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3 plausible Maple Leafs rosters that fit under the cap

Mixed in is the injury report and some waivers and LTIR refreshers.

The Toronto Maple Leafs open their training camp Steve Russell/Toronto Star via Getty Images

Preseason has barely begun, and there are choices to be made on the Leafs roster, but there isn’t a lot of flexibility in terms of cap space. The expectation is that Auston Matthews will be fully recovered from surgery in time to start the season; the goaltending is set; the defence top six is a given — barring major injuries, there won’t be LTIR on opening day.

At the moment Alex Steeves, Joe Woll and Ian Scott are all injured to one extent or the other. Because all three are on two-way contracts and did not play in the NHL last year, they can, if they are still injured, start the year on Season Opening Injured Reserve. In their case, they will not count against the cap. SOIR is not the same as LTIR, so there is no pool to be concerned with.

Conservative Roster Number One

Assuming everyone is available and healthy, the most conservative roster, judged almost entirely by contracts — as in, the players paid over the minimum are expecting to make the team — fits under the cap, set again at $81.5 million this season.

Nick Ritchie - Auston Matthews - Mitch Marner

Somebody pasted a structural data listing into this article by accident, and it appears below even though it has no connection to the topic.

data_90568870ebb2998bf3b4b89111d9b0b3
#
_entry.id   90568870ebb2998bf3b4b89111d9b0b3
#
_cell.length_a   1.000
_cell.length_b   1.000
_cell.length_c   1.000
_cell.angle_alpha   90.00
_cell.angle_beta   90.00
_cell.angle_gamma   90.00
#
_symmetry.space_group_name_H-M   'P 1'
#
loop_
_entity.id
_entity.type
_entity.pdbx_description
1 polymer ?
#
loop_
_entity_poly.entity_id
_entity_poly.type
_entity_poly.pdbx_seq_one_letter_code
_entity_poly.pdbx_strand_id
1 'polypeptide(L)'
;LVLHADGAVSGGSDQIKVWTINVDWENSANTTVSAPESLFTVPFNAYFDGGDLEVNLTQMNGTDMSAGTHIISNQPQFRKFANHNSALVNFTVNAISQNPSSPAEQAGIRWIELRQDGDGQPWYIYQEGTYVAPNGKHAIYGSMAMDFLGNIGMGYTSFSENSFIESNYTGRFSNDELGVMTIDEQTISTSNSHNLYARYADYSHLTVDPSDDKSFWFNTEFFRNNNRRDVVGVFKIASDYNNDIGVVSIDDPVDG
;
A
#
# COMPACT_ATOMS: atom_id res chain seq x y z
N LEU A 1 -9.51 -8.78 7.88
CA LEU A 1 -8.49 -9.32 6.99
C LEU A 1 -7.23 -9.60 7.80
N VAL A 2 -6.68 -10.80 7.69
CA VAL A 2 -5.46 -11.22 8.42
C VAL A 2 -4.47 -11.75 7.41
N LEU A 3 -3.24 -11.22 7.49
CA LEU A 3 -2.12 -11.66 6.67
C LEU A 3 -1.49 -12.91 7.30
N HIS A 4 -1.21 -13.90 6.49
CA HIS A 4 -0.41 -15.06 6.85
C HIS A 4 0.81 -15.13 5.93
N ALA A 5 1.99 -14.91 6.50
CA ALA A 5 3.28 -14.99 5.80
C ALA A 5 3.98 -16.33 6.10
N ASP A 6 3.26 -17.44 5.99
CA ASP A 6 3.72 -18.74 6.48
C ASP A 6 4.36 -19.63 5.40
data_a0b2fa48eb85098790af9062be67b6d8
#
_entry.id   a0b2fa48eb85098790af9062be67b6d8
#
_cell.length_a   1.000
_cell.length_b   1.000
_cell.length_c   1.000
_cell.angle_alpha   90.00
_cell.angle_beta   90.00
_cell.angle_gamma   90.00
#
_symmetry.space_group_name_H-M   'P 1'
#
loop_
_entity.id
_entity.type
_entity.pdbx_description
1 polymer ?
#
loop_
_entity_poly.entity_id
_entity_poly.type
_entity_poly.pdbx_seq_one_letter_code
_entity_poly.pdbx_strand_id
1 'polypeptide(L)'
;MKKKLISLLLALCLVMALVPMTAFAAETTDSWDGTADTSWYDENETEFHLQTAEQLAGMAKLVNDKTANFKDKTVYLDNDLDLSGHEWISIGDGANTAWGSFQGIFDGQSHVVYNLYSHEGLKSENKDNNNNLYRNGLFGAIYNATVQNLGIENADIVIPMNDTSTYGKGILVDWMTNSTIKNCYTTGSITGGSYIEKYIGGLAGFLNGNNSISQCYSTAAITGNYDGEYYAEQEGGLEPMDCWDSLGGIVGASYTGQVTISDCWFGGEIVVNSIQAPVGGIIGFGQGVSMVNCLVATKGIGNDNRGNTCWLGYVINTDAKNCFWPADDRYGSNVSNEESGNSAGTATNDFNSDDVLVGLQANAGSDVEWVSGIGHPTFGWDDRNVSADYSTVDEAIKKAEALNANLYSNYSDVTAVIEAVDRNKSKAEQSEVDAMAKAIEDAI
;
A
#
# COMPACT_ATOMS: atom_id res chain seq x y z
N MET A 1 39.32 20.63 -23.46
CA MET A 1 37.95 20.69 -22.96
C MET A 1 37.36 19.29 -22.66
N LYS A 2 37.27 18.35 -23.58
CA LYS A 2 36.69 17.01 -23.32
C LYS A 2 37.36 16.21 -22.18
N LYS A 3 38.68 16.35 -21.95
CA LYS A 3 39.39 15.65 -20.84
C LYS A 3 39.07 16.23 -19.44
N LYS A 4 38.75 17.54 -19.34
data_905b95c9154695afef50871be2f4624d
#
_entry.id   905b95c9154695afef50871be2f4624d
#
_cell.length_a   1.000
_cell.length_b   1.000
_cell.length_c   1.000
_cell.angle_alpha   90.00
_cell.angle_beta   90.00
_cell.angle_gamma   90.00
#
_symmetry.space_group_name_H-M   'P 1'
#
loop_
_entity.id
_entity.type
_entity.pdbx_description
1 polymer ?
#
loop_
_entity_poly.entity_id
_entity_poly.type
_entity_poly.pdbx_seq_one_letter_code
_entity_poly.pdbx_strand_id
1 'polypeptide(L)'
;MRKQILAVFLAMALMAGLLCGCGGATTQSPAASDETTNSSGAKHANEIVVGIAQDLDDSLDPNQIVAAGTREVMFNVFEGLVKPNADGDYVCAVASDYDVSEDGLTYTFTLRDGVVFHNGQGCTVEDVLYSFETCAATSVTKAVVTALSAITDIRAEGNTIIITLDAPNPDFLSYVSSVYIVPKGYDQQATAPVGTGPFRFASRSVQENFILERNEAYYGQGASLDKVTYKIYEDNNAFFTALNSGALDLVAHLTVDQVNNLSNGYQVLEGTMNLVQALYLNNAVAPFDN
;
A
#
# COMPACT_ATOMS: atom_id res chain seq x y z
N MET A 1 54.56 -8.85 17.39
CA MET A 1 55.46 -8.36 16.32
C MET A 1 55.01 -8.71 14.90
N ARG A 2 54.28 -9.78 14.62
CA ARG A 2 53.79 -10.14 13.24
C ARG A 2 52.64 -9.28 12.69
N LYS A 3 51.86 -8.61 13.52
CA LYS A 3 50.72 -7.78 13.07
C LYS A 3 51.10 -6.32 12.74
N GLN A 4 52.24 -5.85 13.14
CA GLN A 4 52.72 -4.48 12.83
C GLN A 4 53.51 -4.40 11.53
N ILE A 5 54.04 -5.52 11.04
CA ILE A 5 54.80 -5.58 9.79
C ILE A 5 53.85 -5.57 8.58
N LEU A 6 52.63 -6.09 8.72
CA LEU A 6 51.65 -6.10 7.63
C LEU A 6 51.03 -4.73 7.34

Michael Bunting - John Tavares - William Nylander
Ilya Mikheyev - Alexander Kerfoot - Ondřej Kaše
Wayne Simmonds - David Kämpf - Jason Spezza
Pierre Engvall

Jake Muzzin - Justin Holl
Morgan Rielly - TJ Brodie
Rasmus Sandin - Travis Dermott

Petr Mrázek
Jack Campbell

With this group of 21, the cap space is $80,217. Short of a major trade, there really is no way to get more than 21 players on the roster. Don’t fuss too much about the line assignment of the various wingers, that’s unlikely to stay static. This structure requires the following players to clear waivers:

  • Kurtis Gabriel
  • Joey Anderson
  • Michael Amadio
  • Brett Seney
  • Adam Brooks
  • Alex Biega
  • Carl Dahlström
  • Brennan Menell
  • Teemu Kivihalme
  • Michael Hutchinson

Josh Ho-Sang and Nikita Gusev, should either be signed to an NHL contract, would also require waivers to be assigned to the AHL.

Seven Defenders

The first question to ask about the obvious roster above — and it’s so obvious, it’s the one Cap Friendly has as their projected roster — is what happened to the tradition of playing with an extra defenceman, not a forward. This was Mike Babcock’s preference, but even he was flexible when circumstances warranted. If the Leafs wanted to do that, say for a road-trip when one of their defenders was a bit banged up, they would have to pick a forward and put them through waivers.

This is the point at which Pierre Engvall seems both useful, in that he plays centre or wing, and expendable, in that he’s not adding as much to the game outcomes as almost everyone else. Let’s say the Leafs decide to risk losing him on waivers and cut him for a defender:

Nick Ritchie - Auston Matthews - Mitch Marner
Michael Bunting - John Tavares - William Nylander
Ilya Mikheyev - Alexander Kerfoot - Ondřej Kaše
Wayne Simmonds - David Kämpf - Jason Spezza

Jake Muzzin - Justin Holl
Morgan Rielly - TJ Brodie
Rasmus Sandin - Travis Dermott
Brennan Menell

Goalies unchanged

This provides cap space of $455,217, which will accrue a whole lot faster. This is important this season because the Olympic break created an NHL season 200 days long. Because cap space accrues day-by-day, each day’s amount is lower, and it takes longer to get enough built up for an ill-advised deadline trade.